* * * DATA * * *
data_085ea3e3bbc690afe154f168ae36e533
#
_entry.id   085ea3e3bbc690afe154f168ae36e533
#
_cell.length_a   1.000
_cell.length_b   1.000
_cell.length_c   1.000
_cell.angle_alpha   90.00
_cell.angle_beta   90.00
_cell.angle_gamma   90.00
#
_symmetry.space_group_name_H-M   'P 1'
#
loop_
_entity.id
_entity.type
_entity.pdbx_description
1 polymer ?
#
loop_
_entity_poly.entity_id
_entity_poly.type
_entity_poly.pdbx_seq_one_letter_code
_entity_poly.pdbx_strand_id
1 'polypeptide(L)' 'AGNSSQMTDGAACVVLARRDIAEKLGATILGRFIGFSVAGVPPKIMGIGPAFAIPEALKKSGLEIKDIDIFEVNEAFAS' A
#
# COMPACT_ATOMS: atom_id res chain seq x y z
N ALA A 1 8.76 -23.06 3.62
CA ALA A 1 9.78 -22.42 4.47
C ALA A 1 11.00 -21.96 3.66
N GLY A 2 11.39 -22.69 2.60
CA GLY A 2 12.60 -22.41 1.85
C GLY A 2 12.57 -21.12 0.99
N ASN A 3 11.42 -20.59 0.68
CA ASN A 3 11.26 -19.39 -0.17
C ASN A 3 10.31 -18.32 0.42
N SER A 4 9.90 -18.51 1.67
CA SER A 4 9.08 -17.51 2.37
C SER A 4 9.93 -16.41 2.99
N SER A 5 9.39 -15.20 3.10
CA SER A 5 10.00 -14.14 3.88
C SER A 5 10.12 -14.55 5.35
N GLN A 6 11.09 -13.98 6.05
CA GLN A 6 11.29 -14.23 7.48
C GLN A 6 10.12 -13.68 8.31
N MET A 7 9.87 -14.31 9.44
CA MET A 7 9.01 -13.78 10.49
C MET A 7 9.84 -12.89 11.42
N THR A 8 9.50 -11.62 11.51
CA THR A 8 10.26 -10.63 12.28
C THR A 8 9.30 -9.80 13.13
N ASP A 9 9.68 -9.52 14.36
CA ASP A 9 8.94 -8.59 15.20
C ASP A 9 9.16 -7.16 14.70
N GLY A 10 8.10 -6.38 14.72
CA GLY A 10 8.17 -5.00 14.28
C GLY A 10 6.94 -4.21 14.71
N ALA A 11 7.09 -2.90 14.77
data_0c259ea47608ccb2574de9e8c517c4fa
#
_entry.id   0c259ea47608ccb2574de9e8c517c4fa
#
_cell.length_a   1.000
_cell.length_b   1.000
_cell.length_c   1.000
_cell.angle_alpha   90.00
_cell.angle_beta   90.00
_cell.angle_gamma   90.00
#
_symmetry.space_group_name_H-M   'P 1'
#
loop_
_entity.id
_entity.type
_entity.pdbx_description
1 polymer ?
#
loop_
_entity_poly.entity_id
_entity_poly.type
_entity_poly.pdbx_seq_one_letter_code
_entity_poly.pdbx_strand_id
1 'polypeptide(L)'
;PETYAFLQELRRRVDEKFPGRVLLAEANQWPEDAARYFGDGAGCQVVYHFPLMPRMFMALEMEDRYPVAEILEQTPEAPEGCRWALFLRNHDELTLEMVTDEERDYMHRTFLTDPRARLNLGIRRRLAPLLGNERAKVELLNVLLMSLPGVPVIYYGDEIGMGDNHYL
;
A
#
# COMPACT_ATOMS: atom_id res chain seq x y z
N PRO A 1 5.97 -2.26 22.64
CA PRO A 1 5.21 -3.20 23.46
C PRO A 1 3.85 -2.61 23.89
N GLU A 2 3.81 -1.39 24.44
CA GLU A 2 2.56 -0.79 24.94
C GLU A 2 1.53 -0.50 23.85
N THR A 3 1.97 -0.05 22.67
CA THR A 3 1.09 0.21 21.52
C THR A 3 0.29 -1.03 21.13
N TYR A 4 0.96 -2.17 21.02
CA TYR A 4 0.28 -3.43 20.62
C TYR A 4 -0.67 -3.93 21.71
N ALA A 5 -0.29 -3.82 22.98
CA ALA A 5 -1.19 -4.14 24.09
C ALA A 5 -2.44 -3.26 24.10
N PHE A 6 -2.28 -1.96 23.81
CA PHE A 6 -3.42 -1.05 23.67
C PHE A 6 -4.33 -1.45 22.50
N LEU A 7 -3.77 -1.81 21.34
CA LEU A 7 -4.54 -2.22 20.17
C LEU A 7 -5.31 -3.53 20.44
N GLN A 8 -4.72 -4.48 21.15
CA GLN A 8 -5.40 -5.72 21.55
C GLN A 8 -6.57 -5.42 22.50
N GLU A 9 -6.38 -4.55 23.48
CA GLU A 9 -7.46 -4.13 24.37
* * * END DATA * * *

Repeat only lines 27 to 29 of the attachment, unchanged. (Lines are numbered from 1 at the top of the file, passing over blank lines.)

# COMPACT_ATOMS: atom_id res chain seq x y z
N ALA A 1 8.76 -23.06 3.62
CA ALA A 1 9.78 -22.42 4.47